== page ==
Dutch farmers protest against government emissions targets

More than 10,000 Dutch farmers travelled into The Hague to protest against government plans to cut nitrogen emissions, which they say will lead to the closure of many farms and hit food production.

The Netherlands coalition government wants to buy up and forcibly shut down 3,000 farms it deems “peak polluters”.

This is part of a radical plan to slash nitrogen emissions by 50-95% by 2030, and comply with EU greenhouse gas emissions targets.

See also: Flemish farmers in mass demo against nitrogen emission cuts

But the plans have sparked outrage among Dutch farmers and the global farming community, with the farmer protests attracting the support of high-profile politicians and many people in the Netherlands.

On Saturday 11 March, many thousands of farmers converged on Zuiderpark in The Hague.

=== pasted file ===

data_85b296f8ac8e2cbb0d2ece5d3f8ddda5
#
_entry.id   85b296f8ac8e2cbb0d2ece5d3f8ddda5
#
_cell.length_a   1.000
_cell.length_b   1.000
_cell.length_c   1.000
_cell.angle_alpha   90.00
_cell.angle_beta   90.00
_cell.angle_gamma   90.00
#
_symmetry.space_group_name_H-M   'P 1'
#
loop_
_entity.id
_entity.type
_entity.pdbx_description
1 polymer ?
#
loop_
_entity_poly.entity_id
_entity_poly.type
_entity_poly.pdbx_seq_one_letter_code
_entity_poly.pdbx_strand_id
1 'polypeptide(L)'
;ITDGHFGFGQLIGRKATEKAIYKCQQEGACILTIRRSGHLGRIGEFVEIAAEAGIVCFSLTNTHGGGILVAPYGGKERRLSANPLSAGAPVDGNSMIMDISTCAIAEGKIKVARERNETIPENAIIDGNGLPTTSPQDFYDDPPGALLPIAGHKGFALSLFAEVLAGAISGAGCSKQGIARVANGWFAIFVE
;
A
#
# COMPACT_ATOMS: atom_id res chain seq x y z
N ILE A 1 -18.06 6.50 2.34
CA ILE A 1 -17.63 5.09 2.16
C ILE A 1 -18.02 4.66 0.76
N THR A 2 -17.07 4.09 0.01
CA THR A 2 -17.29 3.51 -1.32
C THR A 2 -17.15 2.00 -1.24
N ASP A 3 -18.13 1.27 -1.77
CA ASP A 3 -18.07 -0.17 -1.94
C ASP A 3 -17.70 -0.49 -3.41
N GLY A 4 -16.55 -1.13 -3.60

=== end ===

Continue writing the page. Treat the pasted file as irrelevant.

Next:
The farmers held banners carrying a simple message for government: “No farmers, no food” and “There is no nitrogen ‘problem’” during the demo, which was organised by the Farmers Defence Force Group.

Many protestors symbolically held their Netherlands flags upside down.

The Dutch military was deployed to enforce a ban on tractors entering The Hague. The police stopped most tractors travelling to the protest and Mayor Jan van Zanen said only two tractors would be allowed in the city due to safety concerns.

Climate activist group Extinction Rebellion staged a major protest simultaneously in the city against government subsidies for fossil fuels, such as oil and gas, and fuel tax exemptions for the aviation and shipping industries. 

The twin protests were staged ahead of crucial regional and water board elections to be held on 15 March.

This will determine the make-up of the Dutch Senate, which has a crucial role in deciding regional policies including limits on nitrogen emissions.